The American car-buying public is not entirely on board for electric cars.
Even in California, where environmental officials have heavily promoted their adoption, fewer than 3% of cars sold are electric vehicles or plug-in hybrids.
But Chevrolet will use the January
Chevy did not offer details on upgrades, improvements or pricing.
When it first launched the car as a 2011 model, Chevrolet had designs on breaking into the mainstream with the Volt, one of the early entrants in the battery-powered vehicle market. But the Volt has remained a niche player, and GM has at times offered deep discounts to move the cars off dealers lots.
The Volt was originally priced at more than $40,000. Though a federal subsidy knocked up to $7,500 off the price, the Volt still had trouble competing with comparable gasoline-powered cars and traditional hybrids such as the Toyota Prius.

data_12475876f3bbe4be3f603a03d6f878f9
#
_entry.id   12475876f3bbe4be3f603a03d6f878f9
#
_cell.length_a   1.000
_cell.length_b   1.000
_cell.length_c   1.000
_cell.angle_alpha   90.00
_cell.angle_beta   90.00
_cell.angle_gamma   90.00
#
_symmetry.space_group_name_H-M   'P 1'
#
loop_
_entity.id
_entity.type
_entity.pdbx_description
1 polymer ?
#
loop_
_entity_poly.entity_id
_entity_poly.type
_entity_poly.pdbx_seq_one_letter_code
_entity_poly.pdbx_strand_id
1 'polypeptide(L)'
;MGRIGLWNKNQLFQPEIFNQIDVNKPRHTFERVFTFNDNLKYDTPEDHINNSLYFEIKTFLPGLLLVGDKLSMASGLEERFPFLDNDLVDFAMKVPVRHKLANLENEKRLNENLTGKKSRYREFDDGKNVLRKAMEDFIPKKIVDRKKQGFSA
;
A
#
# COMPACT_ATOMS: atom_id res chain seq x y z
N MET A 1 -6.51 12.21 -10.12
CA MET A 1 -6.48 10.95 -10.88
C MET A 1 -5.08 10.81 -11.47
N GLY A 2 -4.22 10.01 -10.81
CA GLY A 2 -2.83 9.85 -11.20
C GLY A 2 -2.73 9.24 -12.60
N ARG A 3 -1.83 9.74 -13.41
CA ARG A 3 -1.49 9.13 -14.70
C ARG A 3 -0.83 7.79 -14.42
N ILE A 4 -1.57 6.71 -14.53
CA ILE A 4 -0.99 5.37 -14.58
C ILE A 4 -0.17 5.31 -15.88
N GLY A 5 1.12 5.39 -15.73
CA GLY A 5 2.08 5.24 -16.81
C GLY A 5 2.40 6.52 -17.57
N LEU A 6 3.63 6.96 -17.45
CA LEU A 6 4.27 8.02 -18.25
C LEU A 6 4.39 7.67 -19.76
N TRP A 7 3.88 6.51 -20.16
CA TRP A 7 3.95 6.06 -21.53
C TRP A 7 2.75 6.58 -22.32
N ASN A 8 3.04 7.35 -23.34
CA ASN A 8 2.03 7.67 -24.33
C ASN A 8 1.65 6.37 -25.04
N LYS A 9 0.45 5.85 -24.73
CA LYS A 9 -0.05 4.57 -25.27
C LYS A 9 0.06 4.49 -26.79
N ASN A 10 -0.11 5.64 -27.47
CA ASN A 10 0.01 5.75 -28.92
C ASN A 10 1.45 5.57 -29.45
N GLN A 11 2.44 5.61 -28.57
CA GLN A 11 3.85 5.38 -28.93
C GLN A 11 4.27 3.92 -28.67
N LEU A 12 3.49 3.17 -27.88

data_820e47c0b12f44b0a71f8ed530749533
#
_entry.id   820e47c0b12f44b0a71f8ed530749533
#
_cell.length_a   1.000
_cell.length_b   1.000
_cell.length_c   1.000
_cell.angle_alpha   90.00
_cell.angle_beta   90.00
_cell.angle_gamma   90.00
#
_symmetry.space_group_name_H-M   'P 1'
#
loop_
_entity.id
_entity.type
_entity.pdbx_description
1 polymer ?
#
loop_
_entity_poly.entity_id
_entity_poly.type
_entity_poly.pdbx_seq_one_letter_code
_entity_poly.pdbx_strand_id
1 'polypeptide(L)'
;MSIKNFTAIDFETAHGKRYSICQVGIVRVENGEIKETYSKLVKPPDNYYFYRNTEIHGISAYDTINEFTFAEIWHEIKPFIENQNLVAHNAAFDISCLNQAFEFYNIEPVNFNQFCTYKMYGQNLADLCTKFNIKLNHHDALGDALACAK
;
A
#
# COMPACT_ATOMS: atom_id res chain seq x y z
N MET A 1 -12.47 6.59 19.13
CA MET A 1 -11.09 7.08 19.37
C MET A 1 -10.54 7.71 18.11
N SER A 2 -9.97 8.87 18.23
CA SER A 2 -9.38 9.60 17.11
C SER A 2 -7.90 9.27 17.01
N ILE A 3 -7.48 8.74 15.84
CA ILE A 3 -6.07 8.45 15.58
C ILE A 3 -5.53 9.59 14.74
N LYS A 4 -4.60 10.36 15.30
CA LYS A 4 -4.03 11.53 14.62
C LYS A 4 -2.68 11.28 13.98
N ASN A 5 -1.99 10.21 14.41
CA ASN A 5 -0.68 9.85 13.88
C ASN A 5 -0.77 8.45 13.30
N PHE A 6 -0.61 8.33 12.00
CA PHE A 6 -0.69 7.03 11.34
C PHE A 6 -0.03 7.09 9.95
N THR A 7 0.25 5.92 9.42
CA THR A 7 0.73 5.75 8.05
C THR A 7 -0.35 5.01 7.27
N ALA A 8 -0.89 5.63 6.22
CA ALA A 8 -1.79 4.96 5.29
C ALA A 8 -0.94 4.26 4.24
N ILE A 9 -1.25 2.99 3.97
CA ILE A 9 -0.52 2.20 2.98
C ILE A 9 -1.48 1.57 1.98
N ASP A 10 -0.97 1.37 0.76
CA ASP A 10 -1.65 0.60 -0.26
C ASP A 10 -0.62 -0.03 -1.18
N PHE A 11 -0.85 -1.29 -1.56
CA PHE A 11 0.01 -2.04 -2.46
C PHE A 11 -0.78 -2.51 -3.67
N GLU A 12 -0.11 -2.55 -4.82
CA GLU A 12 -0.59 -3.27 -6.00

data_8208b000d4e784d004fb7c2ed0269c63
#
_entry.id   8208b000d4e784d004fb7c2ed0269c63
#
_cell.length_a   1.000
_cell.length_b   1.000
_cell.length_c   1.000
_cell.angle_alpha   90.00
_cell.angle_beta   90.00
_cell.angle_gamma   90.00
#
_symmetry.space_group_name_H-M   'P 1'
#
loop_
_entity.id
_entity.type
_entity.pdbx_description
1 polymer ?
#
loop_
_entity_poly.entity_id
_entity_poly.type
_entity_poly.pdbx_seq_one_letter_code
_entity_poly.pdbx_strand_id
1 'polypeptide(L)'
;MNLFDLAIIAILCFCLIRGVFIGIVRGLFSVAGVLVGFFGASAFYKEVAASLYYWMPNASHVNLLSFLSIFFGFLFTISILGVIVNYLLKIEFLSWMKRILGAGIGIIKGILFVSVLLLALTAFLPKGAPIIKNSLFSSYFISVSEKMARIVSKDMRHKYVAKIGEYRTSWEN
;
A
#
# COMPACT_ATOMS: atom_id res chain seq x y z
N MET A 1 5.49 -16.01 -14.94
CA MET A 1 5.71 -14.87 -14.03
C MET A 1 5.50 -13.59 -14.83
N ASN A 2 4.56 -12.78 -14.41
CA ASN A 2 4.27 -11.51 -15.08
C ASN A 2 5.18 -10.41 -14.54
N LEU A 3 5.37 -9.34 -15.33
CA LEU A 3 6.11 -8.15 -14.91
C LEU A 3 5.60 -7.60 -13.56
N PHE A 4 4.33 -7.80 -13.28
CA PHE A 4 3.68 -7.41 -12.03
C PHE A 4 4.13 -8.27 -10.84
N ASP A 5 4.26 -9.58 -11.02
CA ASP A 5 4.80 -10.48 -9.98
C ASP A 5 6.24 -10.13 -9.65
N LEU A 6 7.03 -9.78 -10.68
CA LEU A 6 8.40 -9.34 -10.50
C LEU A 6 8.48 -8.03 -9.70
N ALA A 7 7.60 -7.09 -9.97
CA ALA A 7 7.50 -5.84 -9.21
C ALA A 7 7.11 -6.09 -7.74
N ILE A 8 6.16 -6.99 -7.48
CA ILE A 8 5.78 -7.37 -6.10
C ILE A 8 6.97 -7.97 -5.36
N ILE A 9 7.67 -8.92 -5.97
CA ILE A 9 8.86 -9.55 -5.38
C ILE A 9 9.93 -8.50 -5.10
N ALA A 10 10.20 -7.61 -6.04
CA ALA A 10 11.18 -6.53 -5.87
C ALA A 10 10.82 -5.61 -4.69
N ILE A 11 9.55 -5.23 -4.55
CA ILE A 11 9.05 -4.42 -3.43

Chevrolet has since dropped the price to $34,995 and offered lease deals as low as $199 a month.
Since its launch, Chevrolet has sold 65,000 Volts, good by electric-car standards but a pittance compared with GM's mainstream models.
Volt buyers, however, can be outspoken about the car's benefits, including a long electric-only range of 38 miles -- double that of many other plug-in hybrids.
Volt owners drive more than 63% of their overall miles in electric mode, Chevy said, and typically drive more than 970 miles between visits to the gas pump.
Further, Chevy said, those owners are choosing Volts over other brands. Seven of 10 new Volt owners traded in non-GM cars when choosing their Volts, and many were trading in Priuses, Chevy said.
Despite that, Chevy may have a hard time getting sales to a point where the Volt jolts its bottom line -- unless the cost of gasoline begins to rise.
"When fuel prices are not high, or are not unstable, that hurts all hybrid car sales," said Karl Brauer, senior analyst for